Of all the things organizations struggle with, a lack of great ideas for new initiatives, projects, programs, etc. doesn’t tend to be one of them. What they do tend to struggle with, however, is finding enough hours in the day to bring all those great ideas to fruition. It seems like our list of great ideas grows every day and, not unlike hoarders, we hesitate to get rid of anything (But what if we decide to do it some day!?). And thus, we’re crushed under the weight of our great ideas, a lot of initiatives get kicked off, but very few completed. You’re never going to believe this, but it doesn’t have to be that way.
Quick ROI, also called PACE, is a leadership technique that can help any team prioritize those great ideas, and (finally) get rid of the stuff that shouldn’t have been on the list in the first place. PACE stands for Prioritize, Accept, Consider, and Eliminate. It’s an easy way to take a large list of initiatives (if you’re practicing Scrum, you might call them Product Backlog Items, or PBIs for short) and prioritize (or “groom” in Scrum speak) them in under an hour. Here are the broad strokes:
- Print all of your items onto small strips of paper, or write them on index cards, and set them out on a large conference table. Create an X and Y axis (painters tape works well for this).
- Have your leadership team (the business voice, essentially) arrange items along the X/horizontal axis, denoting value.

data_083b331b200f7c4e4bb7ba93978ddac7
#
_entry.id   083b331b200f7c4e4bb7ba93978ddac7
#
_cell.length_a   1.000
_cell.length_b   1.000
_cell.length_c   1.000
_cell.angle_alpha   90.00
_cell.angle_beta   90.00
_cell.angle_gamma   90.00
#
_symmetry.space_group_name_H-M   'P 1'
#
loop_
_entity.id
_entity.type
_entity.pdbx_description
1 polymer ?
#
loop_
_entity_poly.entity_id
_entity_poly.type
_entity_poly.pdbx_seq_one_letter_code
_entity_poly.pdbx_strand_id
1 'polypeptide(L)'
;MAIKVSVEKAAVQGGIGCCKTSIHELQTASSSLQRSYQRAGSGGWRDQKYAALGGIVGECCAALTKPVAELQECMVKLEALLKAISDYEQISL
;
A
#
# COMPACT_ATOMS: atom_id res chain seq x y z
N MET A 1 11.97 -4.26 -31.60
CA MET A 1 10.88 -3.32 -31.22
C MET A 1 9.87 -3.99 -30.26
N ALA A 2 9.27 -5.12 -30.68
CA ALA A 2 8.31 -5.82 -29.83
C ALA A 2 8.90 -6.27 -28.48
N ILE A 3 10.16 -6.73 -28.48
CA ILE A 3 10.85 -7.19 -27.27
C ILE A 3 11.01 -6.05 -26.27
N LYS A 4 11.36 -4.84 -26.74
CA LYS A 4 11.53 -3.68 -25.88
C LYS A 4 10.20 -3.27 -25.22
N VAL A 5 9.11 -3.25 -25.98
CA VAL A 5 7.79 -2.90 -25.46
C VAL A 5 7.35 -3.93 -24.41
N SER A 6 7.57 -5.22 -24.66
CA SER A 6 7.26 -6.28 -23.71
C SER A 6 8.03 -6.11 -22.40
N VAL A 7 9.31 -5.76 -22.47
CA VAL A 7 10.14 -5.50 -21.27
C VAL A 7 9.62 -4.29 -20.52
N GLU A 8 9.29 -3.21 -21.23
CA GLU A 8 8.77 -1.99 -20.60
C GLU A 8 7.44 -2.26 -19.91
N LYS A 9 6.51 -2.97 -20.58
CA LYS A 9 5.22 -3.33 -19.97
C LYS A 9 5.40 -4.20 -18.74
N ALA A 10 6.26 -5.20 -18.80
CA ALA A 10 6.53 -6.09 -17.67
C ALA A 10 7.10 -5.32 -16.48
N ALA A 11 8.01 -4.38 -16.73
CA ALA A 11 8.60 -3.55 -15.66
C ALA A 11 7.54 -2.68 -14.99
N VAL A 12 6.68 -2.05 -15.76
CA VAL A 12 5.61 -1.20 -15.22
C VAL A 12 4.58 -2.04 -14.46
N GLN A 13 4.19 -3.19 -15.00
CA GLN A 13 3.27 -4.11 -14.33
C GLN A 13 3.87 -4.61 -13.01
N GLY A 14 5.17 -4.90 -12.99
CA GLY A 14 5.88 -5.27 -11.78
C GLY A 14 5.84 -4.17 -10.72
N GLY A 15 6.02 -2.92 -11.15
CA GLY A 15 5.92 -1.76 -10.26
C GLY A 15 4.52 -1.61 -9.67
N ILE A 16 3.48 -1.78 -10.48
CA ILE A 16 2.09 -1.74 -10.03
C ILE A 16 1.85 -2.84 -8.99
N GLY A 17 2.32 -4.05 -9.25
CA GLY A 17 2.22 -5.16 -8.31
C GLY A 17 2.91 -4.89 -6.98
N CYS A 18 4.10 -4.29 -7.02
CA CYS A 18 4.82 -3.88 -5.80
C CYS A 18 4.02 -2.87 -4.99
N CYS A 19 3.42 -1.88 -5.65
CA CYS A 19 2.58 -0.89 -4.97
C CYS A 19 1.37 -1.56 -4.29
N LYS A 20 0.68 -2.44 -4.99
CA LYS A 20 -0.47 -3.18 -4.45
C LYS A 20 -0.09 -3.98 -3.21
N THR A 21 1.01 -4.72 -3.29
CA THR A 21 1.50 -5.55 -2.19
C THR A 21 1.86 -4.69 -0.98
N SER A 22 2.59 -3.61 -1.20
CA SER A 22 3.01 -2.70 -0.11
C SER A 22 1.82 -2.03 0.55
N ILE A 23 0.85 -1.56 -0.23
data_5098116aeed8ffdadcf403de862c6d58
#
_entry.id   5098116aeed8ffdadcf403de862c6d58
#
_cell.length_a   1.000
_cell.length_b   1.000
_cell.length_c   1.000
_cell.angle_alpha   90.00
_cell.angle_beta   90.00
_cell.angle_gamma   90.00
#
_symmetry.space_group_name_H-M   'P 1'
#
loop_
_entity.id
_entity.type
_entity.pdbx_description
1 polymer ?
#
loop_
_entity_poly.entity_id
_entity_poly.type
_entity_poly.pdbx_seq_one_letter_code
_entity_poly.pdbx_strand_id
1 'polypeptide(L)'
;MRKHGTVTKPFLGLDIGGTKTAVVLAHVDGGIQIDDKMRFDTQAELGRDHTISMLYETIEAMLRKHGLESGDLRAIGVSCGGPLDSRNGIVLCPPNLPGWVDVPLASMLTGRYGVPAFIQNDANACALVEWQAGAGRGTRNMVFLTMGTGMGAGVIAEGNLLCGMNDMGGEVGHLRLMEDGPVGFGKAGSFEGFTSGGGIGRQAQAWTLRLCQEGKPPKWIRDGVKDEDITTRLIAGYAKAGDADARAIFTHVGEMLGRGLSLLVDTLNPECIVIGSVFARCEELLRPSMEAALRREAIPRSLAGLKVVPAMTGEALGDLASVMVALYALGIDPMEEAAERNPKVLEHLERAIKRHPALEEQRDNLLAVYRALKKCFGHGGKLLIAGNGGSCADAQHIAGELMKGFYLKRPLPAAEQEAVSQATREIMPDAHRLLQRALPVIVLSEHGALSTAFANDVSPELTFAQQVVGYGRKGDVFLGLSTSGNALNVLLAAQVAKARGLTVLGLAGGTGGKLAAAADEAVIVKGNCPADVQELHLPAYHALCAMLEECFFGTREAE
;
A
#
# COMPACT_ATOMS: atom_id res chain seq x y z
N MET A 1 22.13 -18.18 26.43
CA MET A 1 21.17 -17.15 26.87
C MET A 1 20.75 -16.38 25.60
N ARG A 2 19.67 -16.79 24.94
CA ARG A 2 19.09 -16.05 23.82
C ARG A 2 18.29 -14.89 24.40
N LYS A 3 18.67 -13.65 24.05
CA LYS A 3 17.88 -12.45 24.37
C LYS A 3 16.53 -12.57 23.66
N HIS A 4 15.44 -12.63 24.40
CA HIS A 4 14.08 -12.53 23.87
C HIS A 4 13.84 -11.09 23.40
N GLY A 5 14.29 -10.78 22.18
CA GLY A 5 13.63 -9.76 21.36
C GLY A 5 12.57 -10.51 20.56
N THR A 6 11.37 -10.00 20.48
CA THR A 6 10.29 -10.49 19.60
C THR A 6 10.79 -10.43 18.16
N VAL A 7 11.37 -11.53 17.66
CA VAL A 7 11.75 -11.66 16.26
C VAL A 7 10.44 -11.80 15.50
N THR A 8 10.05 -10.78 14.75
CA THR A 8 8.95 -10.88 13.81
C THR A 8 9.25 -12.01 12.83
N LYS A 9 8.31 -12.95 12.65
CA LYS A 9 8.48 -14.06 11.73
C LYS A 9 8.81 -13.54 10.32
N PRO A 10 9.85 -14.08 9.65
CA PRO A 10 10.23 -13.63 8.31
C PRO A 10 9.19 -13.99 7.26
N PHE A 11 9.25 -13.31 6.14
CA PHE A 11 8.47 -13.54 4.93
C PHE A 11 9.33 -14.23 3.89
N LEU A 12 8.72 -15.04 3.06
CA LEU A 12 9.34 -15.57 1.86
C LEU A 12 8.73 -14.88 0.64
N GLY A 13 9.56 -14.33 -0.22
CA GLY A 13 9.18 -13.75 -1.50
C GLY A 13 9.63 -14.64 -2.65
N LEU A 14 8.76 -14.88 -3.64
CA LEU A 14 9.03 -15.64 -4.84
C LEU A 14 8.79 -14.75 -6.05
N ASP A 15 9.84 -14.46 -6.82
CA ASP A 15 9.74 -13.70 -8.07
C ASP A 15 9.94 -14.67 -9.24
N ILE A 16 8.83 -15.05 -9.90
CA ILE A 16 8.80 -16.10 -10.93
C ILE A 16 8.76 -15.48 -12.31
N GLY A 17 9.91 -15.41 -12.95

- Then, have those who can speak to the technical voice arrange items on the Y/vertical axis, denoting cost (size, complexity, etc.).
- The only two rules are 1. You have to fill the space, and 2. You cannot move items along an axis that you are not assessing (for example, the technical voices cannot move items from left to right).
- Roughly divide the items into PACE areas (as shown below). It doesn’t have to be exact. What you’re trying to do here is put items into general buckets. If you need to move an idea, initiative, or PBI to a neighboring area, you certainly can and should.
Et voila! You’ve completed the PACE exercise and have your initiatives well organized! Now what?
These are the initiatives that have dubbed your first priority. Time to get moving!
These are your second priority initiatives, to be tackled when the first-tier items are complete.
These are your maybe items. Hang onto them but don’t worry about moving on them right away.
These initiatives didn’t make the cut. Toss ‘em (don’t be an idea hoarder). There’s a saying, “The essence of strategy is choosing what not to do.” (from @MichaelEPorter). This exercise gives you the ability to define that “what not to do”, which is a gift to your team. If you need to say final goodbyes (hugs and kisses, love you) to your Eliminate items, then do so. Your angst will be lessened, and your load will be lightened.
A huge thank you to Eric Willeke for introducing me to the PACE chart.